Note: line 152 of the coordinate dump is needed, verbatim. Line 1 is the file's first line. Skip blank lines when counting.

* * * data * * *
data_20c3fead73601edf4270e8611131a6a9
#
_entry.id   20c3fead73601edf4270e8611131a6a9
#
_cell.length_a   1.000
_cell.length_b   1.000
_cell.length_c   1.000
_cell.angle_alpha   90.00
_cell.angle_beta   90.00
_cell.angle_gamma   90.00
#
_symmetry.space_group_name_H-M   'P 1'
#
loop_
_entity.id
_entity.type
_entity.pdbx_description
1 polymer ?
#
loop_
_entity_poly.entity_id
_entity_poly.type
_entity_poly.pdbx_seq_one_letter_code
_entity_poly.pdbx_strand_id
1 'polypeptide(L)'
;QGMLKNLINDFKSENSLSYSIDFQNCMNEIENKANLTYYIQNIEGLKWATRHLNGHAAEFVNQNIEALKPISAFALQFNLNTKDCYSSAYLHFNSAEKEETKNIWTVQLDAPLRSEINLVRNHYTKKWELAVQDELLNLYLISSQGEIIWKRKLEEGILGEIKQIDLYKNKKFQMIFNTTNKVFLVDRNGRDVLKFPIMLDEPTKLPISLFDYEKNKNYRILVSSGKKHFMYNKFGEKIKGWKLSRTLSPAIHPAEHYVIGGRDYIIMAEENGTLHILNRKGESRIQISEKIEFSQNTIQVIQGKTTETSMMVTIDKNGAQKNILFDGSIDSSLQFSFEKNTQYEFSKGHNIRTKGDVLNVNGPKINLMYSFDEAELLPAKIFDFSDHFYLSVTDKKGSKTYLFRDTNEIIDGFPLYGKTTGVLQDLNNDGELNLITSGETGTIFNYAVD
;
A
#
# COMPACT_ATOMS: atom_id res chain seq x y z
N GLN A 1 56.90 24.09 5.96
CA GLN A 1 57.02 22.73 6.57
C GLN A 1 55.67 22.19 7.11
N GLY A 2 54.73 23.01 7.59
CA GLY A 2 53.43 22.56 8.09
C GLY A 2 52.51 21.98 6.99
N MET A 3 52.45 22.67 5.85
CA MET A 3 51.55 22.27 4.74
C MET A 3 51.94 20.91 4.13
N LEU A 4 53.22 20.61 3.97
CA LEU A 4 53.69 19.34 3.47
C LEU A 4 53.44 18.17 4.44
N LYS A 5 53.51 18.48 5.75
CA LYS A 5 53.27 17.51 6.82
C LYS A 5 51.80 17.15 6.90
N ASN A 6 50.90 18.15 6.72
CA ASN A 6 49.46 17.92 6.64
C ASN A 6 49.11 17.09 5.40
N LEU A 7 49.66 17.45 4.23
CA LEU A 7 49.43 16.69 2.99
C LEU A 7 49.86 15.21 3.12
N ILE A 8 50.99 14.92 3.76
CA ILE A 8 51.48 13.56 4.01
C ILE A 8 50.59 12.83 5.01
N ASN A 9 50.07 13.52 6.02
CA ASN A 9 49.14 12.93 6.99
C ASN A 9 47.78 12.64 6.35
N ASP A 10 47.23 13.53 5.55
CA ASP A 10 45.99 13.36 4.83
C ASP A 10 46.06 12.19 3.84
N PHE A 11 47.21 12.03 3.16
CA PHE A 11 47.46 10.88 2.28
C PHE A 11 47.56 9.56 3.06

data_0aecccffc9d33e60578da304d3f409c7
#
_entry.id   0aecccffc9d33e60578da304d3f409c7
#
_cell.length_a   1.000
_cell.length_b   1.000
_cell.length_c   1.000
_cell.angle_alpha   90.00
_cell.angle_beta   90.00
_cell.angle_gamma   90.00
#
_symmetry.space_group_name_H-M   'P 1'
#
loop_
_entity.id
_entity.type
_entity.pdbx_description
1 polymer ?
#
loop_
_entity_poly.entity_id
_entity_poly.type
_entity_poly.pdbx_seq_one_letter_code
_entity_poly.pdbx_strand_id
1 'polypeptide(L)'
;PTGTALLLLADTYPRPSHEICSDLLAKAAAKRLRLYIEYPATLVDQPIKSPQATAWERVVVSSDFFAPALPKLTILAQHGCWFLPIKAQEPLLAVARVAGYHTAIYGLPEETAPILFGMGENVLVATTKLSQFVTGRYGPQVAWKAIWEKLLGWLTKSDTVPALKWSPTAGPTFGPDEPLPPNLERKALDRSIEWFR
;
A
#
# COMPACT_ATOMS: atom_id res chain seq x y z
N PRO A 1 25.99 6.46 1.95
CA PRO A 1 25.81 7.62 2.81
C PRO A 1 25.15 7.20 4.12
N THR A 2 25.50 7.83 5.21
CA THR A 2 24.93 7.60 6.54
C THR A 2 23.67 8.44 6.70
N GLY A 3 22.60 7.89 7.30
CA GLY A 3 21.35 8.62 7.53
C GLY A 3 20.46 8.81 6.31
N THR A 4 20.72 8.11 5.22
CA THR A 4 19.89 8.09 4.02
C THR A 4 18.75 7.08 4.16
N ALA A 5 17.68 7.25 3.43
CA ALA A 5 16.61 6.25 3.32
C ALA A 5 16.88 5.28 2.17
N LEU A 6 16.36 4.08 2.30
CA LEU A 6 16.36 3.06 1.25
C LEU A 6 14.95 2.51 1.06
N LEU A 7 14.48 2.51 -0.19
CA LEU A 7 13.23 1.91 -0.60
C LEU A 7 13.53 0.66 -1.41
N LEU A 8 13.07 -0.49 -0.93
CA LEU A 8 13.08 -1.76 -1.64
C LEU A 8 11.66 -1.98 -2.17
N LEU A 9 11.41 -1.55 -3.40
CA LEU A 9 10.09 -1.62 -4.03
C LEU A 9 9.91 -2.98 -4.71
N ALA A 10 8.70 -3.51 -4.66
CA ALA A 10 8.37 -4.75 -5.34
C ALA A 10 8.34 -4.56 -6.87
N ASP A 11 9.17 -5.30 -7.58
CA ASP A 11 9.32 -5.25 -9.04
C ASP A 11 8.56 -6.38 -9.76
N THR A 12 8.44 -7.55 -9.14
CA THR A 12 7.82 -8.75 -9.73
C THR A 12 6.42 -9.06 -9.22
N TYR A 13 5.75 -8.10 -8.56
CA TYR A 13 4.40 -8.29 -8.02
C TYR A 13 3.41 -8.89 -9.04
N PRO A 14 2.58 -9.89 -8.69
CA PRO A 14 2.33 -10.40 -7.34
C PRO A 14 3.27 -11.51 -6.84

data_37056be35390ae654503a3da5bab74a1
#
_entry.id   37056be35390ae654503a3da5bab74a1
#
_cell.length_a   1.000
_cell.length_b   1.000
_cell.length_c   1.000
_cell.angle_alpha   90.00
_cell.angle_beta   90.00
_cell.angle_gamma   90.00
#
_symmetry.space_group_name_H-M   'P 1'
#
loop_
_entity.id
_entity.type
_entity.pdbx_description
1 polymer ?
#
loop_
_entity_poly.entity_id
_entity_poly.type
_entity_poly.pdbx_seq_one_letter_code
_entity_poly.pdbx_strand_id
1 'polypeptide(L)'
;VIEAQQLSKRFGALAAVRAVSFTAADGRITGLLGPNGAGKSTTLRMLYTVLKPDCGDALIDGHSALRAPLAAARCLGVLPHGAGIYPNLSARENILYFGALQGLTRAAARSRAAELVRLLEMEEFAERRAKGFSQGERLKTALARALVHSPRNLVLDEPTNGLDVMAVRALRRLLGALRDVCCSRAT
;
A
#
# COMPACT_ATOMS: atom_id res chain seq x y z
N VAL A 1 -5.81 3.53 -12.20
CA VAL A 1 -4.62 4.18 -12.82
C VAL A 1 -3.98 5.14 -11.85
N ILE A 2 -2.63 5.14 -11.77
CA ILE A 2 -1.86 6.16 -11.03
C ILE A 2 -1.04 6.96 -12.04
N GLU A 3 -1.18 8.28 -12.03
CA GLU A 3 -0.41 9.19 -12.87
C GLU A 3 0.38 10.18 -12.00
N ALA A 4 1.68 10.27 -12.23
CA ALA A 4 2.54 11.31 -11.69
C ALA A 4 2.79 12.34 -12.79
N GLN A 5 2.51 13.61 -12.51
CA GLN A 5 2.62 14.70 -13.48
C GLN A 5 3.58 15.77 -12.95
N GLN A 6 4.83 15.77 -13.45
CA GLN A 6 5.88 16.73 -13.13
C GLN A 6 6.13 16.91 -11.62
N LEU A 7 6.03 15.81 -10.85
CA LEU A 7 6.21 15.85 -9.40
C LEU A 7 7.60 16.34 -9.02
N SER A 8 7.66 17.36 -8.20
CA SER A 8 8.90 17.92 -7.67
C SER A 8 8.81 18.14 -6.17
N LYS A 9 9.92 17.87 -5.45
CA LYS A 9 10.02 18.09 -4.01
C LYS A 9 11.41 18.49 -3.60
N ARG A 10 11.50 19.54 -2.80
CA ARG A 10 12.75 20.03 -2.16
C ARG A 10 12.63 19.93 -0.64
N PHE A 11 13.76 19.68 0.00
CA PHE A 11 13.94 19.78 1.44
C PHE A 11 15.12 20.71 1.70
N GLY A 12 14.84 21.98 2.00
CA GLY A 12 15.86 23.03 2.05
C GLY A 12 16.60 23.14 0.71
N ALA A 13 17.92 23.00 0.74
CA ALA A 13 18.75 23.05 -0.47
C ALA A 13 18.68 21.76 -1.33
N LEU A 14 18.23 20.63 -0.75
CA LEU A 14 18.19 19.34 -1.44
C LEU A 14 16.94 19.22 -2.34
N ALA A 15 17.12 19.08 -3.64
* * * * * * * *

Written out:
_entity.pdbx_description